| But I climb 5.10 in the gym?!?!
Climb: 1st Flatiron
Route: Direct East Face 5.6
Group: Brian (Brian C), Natalie (Nkan02), Myself
Weather: Sunny with strong, cold wind
The original plan for this day was an attempt at Skywalker couloir, but with the storm that blew in Saturday and CAIC pending avy danger upgrade I decided to glomb onto Brian's trip up the 1st Flatiron. I was pretty stoked to hear that he was good leading the entire route and climbing with someone FAR less experienced. Hearing Nat would be joining also helped to take some of my nervousness away knowing that I had two strong climbers to back me up on my 1st "real" outdoor climb. I had heard great things about Flatiron climbing and was excited to be going up. Besides, it was only 5.6...I climb 5.10 in the gym all the time (famous Flatirons saying according to Brian)
The commute in from Erie left me feeling a bit uneasy as there were ominous clouds hanging over the entire Front Range. They were the kind that looked like they were just waiting for someone to brush their legs out from under them so they could come crashing down into the lower elevations like an Indiana Jones boobytrap. I just hoped that someone wasn't going to be me. We met at the Chautauqua ranger shack at 8:15am. After making introductions we were packed up, and trudging up the muddy trail with our hulking target in plain view. The closer we hiked, the larger the rock seemed to loom overhead. My nerves were really starting to get shaky. At one point, I even thought about making up some half-ass excuse for bailing, but ultimately decided that if I didn't make a go of it today, I might not ever - and that was just unacceptable. Easy conversation made the approach fly by and soon we crossed the short bridge to the base of the stairs, signifying we were at the start of the route. I looked up and thought I might choke on my heart it was beating in my throat so hard. "Last chance to back out" I thought. "Seriously dude, knock it off" I muttered to myself, "you're gonna be fine."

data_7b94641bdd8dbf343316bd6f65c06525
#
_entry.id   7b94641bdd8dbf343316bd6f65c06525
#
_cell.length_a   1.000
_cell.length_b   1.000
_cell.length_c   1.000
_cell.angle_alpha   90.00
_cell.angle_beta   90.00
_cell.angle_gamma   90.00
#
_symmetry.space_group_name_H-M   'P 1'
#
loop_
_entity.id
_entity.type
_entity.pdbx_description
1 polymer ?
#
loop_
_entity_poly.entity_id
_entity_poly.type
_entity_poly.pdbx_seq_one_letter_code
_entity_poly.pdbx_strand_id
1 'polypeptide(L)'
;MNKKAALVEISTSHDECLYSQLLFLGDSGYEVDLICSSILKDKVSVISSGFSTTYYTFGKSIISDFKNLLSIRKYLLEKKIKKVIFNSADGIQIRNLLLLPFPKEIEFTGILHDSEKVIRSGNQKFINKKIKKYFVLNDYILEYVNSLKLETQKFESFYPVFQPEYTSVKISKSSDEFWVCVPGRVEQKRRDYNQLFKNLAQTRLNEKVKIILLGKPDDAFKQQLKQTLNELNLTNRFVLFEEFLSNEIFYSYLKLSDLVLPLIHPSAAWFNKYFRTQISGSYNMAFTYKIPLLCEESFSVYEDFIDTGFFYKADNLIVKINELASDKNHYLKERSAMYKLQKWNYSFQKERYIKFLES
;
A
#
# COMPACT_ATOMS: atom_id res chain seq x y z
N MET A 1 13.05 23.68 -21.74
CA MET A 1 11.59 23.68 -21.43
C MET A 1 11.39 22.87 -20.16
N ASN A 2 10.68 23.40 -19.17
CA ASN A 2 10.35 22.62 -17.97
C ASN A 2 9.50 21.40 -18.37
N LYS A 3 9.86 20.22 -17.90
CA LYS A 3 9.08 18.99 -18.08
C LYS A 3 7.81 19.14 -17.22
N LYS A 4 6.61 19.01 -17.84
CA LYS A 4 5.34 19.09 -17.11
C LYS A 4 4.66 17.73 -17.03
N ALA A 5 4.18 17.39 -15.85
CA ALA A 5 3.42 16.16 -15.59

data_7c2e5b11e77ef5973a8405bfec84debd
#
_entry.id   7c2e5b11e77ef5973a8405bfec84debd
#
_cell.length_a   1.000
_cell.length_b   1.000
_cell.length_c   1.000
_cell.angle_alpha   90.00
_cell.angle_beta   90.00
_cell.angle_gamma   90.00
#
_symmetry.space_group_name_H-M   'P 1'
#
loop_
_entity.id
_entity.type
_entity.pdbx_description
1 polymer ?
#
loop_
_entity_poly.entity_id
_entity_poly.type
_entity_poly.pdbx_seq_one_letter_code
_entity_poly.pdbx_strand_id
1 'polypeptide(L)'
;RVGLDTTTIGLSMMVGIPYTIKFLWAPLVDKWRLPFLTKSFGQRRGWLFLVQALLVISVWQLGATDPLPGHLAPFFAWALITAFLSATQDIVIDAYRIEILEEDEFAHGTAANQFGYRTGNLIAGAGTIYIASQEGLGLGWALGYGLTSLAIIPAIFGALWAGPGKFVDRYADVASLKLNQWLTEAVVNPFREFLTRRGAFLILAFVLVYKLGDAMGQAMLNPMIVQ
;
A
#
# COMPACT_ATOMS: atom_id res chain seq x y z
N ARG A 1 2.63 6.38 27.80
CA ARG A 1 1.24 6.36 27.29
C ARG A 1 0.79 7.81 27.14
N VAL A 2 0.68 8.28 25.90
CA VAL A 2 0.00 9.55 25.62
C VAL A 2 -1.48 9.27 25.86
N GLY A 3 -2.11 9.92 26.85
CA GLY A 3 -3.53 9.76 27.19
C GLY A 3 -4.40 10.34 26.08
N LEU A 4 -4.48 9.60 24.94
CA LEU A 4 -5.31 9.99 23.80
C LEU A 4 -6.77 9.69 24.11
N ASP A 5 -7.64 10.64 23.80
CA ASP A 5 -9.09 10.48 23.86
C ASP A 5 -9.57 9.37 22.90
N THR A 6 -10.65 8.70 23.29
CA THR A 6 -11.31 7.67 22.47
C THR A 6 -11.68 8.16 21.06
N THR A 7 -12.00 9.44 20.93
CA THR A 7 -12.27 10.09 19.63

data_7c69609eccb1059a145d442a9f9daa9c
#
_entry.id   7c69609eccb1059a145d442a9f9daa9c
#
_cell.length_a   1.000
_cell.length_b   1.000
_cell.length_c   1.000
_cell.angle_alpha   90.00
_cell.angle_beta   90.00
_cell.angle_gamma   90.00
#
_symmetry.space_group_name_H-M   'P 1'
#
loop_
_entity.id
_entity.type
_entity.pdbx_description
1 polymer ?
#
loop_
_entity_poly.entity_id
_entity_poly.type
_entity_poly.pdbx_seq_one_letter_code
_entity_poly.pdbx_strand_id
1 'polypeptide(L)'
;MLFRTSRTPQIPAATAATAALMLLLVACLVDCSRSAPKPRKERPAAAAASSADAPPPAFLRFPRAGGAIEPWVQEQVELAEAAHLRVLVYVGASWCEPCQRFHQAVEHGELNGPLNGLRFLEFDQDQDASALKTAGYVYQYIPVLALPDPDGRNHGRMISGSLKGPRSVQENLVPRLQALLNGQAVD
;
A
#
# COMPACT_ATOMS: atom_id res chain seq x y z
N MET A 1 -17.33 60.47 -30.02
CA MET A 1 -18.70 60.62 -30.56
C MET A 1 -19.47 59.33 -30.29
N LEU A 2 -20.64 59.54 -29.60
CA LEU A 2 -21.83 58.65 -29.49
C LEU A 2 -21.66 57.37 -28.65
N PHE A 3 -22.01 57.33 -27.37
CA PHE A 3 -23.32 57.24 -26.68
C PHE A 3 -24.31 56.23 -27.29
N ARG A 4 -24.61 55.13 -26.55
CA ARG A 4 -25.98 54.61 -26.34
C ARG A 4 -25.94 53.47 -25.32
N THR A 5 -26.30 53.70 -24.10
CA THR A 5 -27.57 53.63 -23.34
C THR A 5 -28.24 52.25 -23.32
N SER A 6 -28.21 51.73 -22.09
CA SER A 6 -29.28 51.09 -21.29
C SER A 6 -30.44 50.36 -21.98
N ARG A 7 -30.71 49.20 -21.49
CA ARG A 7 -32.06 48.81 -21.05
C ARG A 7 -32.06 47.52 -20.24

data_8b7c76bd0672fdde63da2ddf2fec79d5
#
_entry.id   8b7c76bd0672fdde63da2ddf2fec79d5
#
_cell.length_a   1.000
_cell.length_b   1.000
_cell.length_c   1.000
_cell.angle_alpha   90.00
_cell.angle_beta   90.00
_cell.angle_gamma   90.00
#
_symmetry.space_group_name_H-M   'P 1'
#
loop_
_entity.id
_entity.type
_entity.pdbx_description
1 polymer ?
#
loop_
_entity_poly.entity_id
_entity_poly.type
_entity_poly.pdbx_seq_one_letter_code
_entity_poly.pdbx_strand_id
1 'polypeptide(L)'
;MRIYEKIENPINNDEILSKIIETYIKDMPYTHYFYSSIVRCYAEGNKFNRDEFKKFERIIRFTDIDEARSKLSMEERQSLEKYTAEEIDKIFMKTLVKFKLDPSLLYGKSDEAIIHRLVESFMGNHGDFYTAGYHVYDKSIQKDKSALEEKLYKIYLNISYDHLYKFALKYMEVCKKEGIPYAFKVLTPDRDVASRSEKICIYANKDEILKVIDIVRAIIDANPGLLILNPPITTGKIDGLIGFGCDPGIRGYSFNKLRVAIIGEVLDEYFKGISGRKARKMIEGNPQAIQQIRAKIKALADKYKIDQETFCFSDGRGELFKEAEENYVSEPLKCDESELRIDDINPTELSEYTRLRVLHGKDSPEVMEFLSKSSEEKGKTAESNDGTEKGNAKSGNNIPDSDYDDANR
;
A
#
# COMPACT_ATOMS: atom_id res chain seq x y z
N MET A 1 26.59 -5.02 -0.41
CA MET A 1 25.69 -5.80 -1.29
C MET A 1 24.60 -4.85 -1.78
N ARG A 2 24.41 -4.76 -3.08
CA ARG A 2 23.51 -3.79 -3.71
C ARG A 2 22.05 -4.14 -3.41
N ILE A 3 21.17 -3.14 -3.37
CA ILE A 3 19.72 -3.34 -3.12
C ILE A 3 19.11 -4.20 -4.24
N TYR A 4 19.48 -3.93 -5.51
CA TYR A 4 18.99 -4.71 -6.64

After donning my harness and rock shoes, I studied the sloping face of the monolith to venture a guess as to where we were going. What looked like completely blank rock -directly in front of us- was immediately ruled out. There was what looked to be an obvious start a few feet further up the stairs with one small ramp leading to a rib with very reasonable looking holds. "5.6...This is going to be a nice mellow start" I thought to myself. We spoke to the group of two in front of us (directly in front of the small ramp) who were climbing the route for the first time, and they graciously allowed us to climb first which would allow them to watch our movement. Brian attached two ropes to simul-belay Nat and I, and started up...
The blank face in front of us??? "Crap."
Natalie on belay at base